Friday, December 21, 2018

Confessed Serial Killer Provides Sketch of 1972 Laurel Victim


Earlier this week, convicted serial killer, Samuel Little, sketched this drawing of a young woman he confessed to killing in Prince George’s County in 1972. The department’s Cold Case Unit hopes this image will finally lead detectives to uncovering the victim’s name. She is one of approximately 90 women who Samuel Little has admitted to murdering in the country starting back in the 1970s. 


In October of 2018, a Texas Ranger contacted law enforcement in Washington DC with information that Little confessed to murdering someone in the DC region in the early 1970s. That information prompted Prince George’s County Police Cold Case Unit detectives to travel to Texas in November where they interviewed Little.


The now 78 year old is serving multiple life sentences there for murders in California and Texas. During the interview, Little told our investigators specific and previously unreported details about an unsolved murder in Laurel that likely took place in the summer of 1972. In December of that year, a hunter found the skeletal remains of the victim in a then wooded area off of Route 197 and the Baltimore-Washington Parkway.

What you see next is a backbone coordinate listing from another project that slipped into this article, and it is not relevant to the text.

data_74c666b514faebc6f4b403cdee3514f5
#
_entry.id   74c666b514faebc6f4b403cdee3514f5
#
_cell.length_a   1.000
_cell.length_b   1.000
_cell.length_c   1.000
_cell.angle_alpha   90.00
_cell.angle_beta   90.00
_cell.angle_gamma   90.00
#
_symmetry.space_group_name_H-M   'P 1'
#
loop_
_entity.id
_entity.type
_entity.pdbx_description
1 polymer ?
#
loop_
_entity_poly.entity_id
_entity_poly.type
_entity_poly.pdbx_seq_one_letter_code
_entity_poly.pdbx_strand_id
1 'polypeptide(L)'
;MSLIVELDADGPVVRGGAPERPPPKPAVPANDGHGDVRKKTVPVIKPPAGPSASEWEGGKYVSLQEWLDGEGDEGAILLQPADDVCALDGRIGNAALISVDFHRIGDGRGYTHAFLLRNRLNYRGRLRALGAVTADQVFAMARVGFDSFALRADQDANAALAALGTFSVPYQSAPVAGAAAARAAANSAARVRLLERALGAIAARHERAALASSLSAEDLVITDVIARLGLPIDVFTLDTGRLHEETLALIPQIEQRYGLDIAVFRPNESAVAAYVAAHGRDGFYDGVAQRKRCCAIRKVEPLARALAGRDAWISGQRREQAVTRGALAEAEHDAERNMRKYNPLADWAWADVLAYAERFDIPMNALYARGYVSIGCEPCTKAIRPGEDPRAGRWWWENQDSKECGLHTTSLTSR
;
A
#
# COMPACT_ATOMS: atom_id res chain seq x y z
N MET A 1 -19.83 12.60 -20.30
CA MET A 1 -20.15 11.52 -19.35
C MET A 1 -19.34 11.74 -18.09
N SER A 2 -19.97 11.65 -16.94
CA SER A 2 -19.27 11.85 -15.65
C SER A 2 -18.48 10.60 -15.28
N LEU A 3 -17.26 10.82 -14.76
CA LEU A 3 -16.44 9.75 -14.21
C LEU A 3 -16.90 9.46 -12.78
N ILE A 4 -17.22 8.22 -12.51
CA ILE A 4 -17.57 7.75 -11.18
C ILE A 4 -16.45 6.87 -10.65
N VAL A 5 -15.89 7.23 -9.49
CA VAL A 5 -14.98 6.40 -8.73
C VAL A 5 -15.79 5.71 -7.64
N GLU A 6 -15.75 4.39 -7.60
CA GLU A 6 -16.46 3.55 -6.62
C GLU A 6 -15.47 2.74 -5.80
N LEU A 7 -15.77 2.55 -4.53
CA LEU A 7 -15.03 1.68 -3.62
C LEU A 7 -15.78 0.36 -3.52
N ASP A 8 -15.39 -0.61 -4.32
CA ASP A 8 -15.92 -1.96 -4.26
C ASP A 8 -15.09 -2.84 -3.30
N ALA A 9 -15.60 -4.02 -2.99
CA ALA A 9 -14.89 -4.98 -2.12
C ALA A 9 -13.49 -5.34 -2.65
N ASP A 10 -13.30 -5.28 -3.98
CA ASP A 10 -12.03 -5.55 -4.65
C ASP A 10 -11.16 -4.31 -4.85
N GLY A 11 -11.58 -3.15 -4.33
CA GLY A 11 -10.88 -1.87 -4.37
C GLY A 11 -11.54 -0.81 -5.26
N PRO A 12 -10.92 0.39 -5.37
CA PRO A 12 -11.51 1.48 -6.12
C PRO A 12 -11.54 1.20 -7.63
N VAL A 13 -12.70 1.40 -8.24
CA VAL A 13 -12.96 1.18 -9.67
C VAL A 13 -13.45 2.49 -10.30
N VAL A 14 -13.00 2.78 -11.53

After the murder, a medical examiner determined the victim is a Caucasian female, approximately 5’2”–5’6”, with dirty blonde or reddish hair. She was approximately 19 years old at the time of her death. Efforts to identify her at the time of the discovery were unsuccessful.  

According to Little, he picked up the victim at a bus station on New York Avenue in the District of Columbia. Little says the victim indicated she was recently divorced and from the Massachusetts area. She may also have been a mother. Cold Case Unit detectives are now working with multiple agencies, including the FBI, Massachusetts State Police and the Metropolitan Police Department to try to determine her identity. 
                                                                                          
Anyone with information that could help investigators is urged to please call 301-772-4925. Callers wishing to remain anonymous may call Crime Solvers at 1-866-411-TIPS (8477), or go online at www.pgcrimesolvers.com, or use the “P3 Tips” mobile app (search “P3 Tips” in the Apple Store or Google Play to download the app onto your mobile device.)













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